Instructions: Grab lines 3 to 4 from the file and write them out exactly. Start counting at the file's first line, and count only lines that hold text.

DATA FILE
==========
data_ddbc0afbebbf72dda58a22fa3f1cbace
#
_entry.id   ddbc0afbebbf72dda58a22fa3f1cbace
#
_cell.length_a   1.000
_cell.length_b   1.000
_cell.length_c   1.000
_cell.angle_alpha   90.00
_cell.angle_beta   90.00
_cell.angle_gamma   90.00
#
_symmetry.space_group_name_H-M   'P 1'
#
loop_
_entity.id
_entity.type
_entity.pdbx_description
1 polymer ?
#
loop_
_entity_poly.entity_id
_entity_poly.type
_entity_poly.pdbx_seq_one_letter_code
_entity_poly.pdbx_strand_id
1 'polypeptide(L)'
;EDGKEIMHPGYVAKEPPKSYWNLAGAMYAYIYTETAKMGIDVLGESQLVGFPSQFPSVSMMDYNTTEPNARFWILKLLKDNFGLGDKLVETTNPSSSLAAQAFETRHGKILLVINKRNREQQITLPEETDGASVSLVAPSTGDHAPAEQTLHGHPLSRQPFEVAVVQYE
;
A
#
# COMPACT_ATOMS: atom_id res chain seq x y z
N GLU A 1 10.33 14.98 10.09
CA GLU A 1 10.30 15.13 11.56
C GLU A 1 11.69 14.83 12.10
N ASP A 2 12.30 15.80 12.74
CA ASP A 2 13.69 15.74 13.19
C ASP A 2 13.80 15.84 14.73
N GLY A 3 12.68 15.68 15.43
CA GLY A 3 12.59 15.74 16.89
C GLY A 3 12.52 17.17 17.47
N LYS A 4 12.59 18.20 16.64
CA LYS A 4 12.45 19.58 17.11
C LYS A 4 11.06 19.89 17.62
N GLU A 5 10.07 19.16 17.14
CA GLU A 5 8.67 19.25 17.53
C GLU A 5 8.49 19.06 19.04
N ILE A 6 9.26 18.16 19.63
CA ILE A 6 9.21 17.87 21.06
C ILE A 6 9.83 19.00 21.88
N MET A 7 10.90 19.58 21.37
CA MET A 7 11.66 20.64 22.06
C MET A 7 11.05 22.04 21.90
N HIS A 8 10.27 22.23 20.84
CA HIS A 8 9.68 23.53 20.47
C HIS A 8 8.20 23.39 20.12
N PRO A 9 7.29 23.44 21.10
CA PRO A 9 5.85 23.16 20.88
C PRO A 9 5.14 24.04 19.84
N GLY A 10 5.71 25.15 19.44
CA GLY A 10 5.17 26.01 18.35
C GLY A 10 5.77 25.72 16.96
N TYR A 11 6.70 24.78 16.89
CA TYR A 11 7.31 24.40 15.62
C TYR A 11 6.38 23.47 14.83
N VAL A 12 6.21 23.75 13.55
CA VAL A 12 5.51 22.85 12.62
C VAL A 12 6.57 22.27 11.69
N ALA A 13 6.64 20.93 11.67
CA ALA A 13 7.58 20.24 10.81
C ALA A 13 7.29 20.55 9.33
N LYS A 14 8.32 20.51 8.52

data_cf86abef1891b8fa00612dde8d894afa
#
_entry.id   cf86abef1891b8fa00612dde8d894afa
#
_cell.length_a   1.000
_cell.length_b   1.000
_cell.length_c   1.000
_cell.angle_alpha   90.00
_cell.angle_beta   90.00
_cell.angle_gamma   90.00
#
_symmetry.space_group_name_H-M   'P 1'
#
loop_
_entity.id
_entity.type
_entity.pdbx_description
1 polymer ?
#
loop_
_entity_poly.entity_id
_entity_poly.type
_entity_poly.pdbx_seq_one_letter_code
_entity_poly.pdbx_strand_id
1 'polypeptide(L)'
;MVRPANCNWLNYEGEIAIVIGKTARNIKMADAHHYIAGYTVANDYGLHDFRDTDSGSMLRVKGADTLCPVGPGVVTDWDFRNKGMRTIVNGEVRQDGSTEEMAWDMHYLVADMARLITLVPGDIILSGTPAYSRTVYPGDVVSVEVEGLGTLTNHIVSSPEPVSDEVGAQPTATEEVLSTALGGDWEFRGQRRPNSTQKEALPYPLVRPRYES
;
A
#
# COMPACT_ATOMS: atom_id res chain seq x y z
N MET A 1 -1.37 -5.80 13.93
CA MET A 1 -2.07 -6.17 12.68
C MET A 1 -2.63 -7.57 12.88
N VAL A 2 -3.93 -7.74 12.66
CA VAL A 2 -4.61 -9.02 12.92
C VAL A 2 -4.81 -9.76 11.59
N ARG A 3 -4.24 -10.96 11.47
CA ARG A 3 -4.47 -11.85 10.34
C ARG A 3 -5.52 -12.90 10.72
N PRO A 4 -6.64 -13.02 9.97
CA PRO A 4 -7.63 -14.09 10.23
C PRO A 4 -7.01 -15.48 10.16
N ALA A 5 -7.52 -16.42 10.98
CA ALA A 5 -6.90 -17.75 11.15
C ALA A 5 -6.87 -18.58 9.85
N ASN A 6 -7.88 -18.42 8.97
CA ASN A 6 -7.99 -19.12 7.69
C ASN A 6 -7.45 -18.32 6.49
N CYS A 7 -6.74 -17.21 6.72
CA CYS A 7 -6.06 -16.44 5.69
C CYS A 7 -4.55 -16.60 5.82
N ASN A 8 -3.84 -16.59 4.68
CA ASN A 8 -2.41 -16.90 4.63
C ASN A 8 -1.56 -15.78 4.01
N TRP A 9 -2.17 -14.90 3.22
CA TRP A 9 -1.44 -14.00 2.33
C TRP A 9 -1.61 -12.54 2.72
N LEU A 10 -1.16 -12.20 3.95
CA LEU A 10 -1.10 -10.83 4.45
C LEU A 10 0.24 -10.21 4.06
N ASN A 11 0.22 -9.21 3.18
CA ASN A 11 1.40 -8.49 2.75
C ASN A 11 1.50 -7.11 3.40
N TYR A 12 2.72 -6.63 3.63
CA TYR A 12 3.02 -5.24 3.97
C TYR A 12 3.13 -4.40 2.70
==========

_entry.id   ddbc0afbebbf72dda58a22fa3f1cbace
#